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Imagine simple "tree" JPA entity:

public class TreeItem {
  @OneToMany(mappedBy = "parentItem")
  private List<TreeItem> childItems;
  @JoinColumn(name = "parent_id"
  private TreeItem parentItem;
  private String name;

Now one of these entities is being loaded, passed to web-tier, updated and passed back to EJB for save operation. What I've noticed it that during the merge() operation the whole tree is being loaded before issuing an update sql command, no matter how deep this entity is resided in the tree. Why is this happening? I cant see any reasons behind such behavior as I have no cascade options set.

UPDATE: Yes, the entity passed back is detached and needs to sync its state with database layer, that's what I do understand. But what I do not understand, is why syncing requires reading the whole tree, disregarding the laziness of relationships.

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Your question is not clear. Show code. Generally speaking, if the entity passed to merge is detached yes its state is loaded from the database to make the new managed graph. If you don't understand why that happens my guess is that you do not really understand the semantics of merge(). In the case of a detached object passed to merge(), merge returns you a newly instantiate object (graph) as the managed representation of the detached state. That is why merge() has a return. As for how much it loads, well that depends and like I said your question is not clear enough. –  Steve Ebersole Oct 5 '12 at 14:07
@Steve, thanks, I will update the question and yes - entity is detached, but I still do not understand why merge should eagerly load the whole tree doing even more queries than em.find() –  Osw Oct 5 '12 at 14:20
You do realize that parentItem is NOT lazy right? –  Steve Ebersole Oct 5 '12 at 14:36
@SteveEbersole, yes, I do. Actually I expected read count depending on the depth of the level, caching on/off etc. –  Osw Oct 5 '12 at 14:42
So, whenever you load a TreeItem, its parent has to be loaded; and its parent, and its parent... –  Steve Ebersole Oct 5 '12 at 14:45

1 Answer 1

Here's how the specification defines the merge operation:

The semantics of the merge operation applied to an entity X are as follows:

  • If X is a detached entity, the state of X is copied onto a pre-existing managed entity instance X' of the same identity or a new managed copy X' of X is created.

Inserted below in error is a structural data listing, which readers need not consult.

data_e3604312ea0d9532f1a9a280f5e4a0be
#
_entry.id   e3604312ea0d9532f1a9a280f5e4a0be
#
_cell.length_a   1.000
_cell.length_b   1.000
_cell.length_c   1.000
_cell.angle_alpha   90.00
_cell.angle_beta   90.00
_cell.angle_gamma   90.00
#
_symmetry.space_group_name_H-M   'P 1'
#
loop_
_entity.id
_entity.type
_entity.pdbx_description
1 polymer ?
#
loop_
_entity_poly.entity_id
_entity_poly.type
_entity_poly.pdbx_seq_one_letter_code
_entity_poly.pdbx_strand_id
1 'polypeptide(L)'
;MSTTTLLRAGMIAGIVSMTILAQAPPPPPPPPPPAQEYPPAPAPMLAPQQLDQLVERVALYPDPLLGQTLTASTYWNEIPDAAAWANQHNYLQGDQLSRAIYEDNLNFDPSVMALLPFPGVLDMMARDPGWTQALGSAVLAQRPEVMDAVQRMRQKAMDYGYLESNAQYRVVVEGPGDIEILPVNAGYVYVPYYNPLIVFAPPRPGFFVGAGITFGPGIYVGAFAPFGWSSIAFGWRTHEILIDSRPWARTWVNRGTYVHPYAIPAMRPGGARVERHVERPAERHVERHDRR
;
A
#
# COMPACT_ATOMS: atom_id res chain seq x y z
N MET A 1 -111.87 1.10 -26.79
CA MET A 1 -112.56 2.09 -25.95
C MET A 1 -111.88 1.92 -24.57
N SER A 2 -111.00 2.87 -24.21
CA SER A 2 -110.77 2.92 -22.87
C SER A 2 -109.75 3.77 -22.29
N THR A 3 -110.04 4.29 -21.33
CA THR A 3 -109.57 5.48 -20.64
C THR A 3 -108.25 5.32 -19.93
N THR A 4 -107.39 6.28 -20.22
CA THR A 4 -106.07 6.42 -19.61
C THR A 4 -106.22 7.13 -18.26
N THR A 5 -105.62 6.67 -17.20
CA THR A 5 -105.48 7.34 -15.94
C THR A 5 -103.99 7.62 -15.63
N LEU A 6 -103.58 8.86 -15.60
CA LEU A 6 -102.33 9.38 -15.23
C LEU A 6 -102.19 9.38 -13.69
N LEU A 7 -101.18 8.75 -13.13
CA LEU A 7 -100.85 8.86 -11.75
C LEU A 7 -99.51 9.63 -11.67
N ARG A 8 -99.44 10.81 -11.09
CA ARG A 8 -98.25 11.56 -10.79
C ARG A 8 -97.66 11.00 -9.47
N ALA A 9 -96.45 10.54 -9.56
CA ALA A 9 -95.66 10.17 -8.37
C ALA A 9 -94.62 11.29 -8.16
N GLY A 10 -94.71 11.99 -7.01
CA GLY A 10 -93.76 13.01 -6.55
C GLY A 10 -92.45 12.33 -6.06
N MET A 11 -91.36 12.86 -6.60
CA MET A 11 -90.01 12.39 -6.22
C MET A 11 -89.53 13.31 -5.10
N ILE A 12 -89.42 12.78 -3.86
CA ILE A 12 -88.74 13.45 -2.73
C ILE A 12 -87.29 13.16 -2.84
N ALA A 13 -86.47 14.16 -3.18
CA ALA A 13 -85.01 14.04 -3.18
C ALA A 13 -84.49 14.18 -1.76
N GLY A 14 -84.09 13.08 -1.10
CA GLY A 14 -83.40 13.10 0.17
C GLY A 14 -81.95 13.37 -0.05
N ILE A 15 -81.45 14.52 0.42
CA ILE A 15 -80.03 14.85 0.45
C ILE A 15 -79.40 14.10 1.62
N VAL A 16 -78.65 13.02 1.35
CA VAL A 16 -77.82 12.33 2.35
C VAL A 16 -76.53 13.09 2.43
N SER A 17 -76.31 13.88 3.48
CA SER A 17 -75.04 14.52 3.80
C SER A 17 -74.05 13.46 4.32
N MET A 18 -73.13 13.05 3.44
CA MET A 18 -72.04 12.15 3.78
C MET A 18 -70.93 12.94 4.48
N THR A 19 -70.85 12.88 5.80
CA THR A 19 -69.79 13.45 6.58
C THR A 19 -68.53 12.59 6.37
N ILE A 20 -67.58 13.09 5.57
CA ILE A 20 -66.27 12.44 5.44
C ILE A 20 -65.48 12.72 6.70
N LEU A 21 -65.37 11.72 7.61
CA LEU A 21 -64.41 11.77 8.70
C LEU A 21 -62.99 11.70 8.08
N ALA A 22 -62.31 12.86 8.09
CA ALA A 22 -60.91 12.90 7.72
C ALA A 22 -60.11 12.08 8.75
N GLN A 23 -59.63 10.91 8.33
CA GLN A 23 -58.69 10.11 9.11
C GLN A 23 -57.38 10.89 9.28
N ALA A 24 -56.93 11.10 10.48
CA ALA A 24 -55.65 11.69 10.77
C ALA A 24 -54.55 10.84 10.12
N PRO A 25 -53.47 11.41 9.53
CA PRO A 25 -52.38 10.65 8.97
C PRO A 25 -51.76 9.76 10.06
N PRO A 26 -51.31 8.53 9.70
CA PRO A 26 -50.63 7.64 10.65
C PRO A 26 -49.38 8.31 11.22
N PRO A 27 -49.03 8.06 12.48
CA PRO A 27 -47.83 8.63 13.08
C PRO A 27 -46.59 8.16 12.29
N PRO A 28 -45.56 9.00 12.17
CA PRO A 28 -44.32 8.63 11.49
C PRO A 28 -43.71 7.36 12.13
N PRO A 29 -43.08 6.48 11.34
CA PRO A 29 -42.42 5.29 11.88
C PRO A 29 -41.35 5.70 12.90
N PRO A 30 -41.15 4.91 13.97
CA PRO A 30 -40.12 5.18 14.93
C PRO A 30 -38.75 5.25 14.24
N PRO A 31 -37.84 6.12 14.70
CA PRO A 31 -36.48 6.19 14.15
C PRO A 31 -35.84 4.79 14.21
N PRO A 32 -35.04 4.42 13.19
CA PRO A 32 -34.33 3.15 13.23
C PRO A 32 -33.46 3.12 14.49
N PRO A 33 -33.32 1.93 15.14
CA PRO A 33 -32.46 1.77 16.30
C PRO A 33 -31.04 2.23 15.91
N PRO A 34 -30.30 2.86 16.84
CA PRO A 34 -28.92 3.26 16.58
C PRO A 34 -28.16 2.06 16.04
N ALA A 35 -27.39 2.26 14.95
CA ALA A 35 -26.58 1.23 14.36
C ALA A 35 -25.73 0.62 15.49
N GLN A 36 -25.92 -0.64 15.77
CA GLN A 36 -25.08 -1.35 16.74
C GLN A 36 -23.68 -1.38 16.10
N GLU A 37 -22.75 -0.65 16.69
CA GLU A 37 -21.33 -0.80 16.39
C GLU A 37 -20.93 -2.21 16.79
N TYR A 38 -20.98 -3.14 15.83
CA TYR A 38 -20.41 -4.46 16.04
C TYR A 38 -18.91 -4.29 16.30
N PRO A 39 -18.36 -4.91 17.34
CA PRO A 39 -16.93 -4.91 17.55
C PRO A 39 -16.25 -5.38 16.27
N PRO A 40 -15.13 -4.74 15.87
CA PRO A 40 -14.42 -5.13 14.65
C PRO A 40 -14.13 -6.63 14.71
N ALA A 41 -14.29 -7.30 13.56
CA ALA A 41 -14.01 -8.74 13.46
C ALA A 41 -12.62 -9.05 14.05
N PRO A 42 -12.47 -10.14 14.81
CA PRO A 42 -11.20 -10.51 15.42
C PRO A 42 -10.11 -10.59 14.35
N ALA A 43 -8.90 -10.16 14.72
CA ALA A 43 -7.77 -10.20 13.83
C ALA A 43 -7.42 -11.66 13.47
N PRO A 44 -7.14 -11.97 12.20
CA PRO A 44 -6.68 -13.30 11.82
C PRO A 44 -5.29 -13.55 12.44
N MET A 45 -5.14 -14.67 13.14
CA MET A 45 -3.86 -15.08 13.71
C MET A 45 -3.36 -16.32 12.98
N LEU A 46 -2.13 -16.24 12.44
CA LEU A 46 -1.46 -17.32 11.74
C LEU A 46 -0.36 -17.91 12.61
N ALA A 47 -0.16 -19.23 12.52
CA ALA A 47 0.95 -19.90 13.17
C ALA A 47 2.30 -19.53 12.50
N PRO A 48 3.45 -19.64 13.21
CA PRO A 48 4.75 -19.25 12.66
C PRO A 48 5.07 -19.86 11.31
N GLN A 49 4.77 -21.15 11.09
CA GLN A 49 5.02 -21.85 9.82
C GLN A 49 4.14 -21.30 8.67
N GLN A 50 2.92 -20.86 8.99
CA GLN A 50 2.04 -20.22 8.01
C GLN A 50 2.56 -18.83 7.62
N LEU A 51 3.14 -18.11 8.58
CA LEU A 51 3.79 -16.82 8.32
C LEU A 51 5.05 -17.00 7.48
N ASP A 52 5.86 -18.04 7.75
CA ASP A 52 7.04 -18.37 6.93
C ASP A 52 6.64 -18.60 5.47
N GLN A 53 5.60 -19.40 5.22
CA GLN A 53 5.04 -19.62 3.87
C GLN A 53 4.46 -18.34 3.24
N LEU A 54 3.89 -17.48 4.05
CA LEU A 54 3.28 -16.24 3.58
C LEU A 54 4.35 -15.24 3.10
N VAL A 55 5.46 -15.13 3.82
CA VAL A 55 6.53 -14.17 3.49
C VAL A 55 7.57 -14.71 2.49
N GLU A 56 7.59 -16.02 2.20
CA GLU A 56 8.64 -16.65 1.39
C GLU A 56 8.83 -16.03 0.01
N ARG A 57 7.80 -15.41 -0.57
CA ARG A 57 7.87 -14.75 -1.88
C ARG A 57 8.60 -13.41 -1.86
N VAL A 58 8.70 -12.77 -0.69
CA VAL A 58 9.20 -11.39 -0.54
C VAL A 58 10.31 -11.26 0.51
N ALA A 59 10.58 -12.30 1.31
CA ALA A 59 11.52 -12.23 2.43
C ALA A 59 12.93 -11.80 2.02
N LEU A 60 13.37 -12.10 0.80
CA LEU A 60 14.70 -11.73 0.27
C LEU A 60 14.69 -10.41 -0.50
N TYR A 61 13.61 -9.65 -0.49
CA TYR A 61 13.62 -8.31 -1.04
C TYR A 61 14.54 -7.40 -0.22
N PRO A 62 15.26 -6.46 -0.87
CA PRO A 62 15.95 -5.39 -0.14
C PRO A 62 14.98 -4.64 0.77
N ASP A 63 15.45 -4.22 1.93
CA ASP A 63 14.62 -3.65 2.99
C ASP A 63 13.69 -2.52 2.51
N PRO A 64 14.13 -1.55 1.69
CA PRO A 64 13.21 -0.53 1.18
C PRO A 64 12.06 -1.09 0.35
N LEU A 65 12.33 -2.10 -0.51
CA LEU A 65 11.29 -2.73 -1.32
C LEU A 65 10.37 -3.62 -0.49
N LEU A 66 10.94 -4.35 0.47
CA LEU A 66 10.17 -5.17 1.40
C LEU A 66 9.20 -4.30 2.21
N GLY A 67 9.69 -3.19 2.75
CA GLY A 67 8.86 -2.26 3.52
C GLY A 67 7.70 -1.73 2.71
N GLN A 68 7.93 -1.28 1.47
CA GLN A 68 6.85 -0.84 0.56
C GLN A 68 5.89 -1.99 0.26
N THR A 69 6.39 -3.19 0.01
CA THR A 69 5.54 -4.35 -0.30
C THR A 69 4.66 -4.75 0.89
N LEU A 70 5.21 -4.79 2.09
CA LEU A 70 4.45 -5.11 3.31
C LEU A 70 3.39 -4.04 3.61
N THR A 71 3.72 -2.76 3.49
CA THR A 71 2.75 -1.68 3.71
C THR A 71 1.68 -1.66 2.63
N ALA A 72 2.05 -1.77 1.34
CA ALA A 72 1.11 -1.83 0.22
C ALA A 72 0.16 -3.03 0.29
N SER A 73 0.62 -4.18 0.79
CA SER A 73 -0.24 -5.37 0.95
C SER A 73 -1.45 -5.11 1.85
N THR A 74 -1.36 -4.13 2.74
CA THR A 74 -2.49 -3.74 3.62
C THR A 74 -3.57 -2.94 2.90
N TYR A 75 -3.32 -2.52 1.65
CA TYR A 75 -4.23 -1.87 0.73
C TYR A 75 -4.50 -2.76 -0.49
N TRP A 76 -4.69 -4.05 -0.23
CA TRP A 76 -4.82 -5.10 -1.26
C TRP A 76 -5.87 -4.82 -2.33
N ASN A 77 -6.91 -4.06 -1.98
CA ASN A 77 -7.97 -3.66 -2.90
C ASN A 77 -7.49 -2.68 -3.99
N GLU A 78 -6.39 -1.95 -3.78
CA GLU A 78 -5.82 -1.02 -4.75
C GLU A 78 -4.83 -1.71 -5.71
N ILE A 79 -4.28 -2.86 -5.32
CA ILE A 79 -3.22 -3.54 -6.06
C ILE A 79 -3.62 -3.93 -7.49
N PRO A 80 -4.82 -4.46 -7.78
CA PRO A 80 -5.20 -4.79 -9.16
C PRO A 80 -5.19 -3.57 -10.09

• If X is a new entity instance, a new managed entity instance X' is created and the state of X is copied into the new managed entity instance X'.
  • If X is a removed entity instance, an IllegalArgumentException will be thrown by the merge operation (or the transaction commit will fail).
  • If X is a managed entity, it is ignored by the merge operation, however, the merge operation is cascaded to entities referenced by relationships from X if these relationships have been annotated with the cascade element value cascade=MERGE or cascade=ALL annotation.
  • For all entities Y referenced by relationships from X having the cascade element value cascade=MERGE or cascade=ALL, Y is merged recursively as Y'. For all such Y refer- enced by X, X' is set to reference Y'. (Note that if X is managed then X is the same object as X'.)
  • If X is an entity merged to X', with a reference to another entity Y, where cascade=MERGE or cascade=ALL is not specified, then navigation of the same association from X' yields a reference to a managed object Y' with the same persistent identity as Y.

The persistence provider must not merge fields marked LAZY that have not been fetched: it must ignore such fields when merging.

Any Version columns used by the entity must be checked by the persistence runtime implementation during the merge operation and/or at flush or commit time. In the absence of Version columns there is no additional version checking done by the persistence provider runtime during the merge operation.

Therefore unless the detached object you pass has the parentItem as a lazy reference or null, its state needs to be fetched from database to sync with the detached instance.

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